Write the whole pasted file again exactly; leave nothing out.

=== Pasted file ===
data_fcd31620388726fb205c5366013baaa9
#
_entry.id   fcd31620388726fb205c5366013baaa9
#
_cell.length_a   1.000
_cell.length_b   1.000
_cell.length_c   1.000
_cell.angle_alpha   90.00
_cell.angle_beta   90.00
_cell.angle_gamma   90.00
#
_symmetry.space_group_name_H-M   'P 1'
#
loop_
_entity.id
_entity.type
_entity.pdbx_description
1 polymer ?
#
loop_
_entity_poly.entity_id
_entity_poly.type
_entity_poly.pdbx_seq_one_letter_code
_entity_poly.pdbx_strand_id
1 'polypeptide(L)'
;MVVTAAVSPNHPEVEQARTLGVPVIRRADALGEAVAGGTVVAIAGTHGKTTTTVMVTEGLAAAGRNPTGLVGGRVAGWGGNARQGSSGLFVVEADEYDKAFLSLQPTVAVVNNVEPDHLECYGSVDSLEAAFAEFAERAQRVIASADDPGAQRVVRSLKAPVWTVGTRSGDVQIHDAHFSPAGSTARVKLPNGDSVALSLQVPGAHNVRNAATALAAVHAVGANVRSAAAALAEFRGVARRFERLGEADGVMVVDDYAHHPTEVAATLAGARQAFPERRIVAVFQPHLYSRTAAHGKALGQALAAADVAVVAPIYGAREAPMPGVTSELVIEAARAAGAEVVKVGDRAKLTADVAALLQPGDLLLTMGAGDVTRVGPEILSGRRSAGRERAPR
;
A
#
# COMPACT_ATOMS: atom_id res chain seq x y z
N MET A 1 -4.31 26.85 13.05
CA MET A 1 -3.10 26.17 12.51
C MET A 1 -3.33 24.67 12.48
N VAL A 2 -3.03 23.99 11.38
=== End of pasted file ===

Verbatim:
data_fcd31620388726fb205c5366013baaa9
#
_entry.id   fcd31620388726fb205c5366013baaa9
#
_cell.length_a   1.000
_cell.length_b   1.000
_cell.length_c   1.000
_cell.angle_alpha   90.00
_cell.angle_beta   90.00
_cell.angle_gamma   90.00
#
_symmetry.space_group_name_H-M   'P 1'
#
loop_
_entity.id
_entity.type
_entity.pdbx_description
1 polymer ?
#
loop_
_entity_poly.entity_id
_entity_poly.type
_entity_poly.pdbx_seq_one_letter_code
_entity_poly.pdbx_strand_id
1 'polypeptide(L)'
;MVVTAAVSPNHPEVEQARTLGVPVIRRADALGEAVAGGTVVAIAGTHGKTTTTVMVTEGLAAAGRNPTGLVGGRVAGWGGNARQGSSGLFVVEADEYDKAFLSLQPTVAVVNNVEPDHLECYGSVDSLEAAFAEFAERAQRVIASADDPGAQRVVRSLKAPVWTVGTRSGDVQIHDAHFSPAGSTARVKLPNGDSVALSLQVPGAHNVRNAATALAAVHAVGANVRSAAAALAEFRGVARRFERLGEADGVMVVDDYAHHPTEVAATLAGARQAFPERRIVAVFQPHLYSRTAAHGKALGQALAAADVAVVAPIYGAREAPMPGVTSELVIEAARAAGAEVVKVGDRAKLTADVAALLQPGDLLLTMGAGDVTRVGPEILSGRRSAGRERAPR
;
A
#
# COMPACT_ATOMS: atom_id res chain seq x y z
N MET A 1 -4.31 26.85 13.05
CA MET A 1 -3.10 26.17 12.51
C MET A 1 -3.33 24.67 12.48
N VAL A 2 -3.03 23.99 11.38